After your observations from the play tests, more than likely you will need to scrap a lot of your design or change a great portion of it. Don’t be scared! That’s completely normal. Any design in any medium always takes a great deal of iteration. The important lesson here is to rapidly produce a design, have people try it, keep what’s good, and get rid of what’s bad. Don’t become too attached to any particular design because if it’s not working, it’s best to just scrap it and start over, rather than try to patch up a failing design.
Wash, Rinse, Repeat
Now that you’ve made your design iterations from the first play test it’s time to play test again. If possible, have a new sample of play testers try out your design (as the ones who have already played your game will now be biased). Continue to repeat this process until your play testers are able to easily progress through your level design and have positive feedback for you.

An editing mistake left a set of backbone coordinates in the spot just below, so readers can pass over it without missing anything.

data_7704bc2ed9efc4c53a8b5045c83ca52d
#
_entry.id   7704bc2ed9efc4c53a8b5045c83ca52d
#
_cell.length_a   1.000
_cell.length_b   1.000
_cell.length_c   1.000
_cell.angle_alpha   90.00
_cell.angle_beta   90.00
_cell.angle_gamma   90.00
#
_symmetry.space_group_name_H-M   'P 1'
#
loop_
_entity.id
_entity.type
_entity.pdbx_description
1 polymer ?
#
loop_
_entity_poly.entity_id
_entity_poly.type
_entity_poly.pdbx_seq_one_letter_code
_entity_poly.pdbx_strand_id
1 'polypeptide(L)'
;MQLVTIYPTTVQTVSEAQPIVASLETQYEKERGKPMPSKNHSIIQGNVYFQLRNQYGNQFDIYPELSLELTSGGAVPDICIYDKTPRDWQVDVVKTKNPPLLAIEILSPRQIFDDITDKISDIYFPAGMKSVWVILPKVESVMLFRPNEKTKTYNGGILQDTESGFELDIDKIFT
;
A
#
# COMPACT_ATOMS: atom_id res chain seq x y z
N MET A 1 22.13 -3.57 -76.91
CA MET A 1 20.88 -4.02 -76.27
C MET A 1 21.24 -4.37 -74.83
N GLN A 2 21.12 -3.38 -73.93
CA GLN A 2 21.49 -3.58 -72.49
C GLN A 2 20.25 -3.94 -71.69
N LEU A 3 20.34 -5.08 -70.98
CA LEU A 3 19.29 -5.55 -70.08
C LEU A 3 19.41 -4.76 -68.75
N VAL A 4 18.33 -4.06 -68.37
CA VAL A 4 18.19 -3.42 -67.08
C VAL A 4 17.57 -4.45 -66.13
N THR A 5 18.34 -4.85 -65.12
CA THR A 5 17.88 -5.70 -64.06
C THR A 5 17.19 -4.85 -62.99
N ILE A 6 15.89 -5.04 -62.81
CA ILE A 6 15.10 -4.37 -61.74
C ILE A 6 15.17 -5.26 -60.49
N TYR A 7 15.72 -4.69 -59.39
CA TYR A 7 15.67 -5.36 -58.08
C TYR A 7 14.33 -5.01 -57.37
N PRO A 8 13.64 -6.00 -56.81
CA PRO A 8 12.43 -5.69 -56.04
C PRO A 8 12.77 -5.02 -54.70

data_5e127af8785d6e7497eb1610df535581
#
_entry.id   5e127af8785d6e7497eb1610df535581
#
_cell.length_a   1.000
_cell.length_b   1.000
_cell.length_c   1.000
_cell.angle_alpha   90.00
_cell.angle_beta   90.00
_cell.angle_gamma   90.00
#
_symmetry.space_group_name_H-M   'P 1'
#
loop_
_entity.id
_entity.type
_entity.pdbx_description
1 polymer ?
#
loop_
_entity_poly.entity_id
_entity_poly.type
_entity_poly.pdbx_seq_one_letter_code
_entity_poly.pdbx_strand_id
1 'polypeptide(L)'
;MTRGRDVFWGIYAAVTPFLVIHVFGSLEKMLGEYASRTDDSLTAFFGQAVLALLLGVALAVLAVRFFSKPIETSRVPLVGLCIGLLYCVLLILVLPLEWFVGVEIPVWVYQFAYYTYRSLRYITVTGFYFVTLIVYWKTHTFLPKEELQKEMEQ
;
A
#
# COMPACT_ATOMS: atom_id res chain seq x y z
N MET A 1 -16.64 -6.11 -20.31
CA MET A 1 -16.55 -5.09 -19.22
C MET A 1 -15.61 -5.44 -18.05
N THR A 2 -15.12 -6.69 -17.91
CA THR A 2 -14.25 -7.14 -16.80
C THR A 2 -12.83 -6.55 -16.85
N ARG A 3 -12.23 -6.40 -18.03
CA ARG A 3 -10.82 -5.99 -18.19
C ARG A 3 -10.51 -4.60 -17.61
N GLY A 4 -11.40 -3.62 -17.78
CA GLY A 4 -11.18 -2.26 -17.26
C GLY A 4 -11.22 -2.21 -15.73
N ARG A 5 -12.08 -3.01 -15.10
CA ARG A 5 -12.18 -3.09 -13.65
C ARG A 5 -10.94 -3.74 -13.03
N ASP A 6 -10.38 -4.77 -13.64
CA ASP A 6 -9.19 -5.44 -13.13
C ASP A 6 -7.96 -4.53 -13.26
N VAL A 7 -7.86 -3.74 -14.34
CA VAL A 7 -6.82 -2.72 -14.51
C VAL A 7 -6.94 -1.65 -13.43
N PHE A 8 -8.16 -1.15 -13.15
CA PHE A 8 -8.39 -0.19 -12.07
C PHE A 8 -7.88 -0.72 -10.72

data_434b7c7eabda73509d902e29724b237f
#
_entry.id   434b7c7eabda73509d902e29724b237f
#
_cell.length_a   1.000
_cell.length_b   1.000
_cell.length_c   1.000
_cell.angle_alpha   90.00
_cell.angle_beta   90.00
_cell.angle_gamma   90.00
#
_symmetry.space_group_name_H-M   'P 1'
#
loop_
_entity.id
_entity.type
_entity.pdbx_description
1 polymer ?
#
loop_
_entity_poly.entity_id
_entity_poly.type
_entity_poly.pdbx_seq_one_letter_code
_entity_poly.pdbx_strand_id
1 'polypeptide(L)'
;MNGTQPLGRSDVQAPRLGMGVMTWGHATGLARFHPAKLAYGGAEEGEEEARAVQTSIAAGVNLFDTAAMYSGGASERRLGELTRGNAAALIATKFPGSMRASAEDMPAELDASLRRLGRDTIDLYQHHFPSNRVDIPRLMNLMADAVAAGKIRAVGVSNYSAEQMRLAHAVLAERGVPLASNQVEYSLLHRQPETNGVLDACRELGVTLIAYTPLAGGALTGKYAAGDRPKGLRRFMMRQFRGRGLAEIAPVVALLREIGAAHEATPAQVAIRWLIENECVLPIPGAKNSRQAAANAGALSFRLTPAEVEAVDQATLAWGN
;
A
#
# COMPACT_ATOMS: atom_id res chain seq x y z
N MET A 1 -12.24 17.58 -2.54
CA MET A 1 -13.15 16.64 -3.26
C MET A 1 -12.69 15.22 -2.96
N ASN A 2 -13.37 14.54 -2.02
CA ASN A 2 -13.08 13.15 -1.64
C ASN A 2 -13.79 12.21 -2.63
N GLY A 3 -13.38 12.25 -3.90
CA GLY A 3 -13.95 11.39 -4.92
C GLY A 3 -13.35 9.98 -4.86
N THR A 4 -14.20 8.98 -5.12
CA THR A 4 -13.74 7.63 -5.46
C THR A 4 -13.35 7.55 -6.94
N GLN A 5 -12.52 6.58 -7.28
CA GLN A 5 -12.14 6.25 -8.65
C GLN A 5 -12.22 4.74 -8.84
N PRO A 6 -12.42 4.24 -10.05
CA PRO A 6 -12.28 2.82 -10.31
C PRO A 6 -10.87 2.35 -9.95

Okay Now it’s Time to Make Things Look Pretty
Once your design is solid you can start creating your final art assets. Break down your level into smaller chunks and build these chunks in whatever 3D authoring program you choose. Replace these chunks one by one as you build your level until all your final assets are in. Be sure to read the tips regarding asset creation at the end of this document.
Save the Terrain for Last
Now that all of your 3D models are in place in the game, you can polish your terrain based on where the 3D models are placed. The terrain can be the hardest thing in Torque to fine tune, so you want to make sure that all your level geometry positioning is final.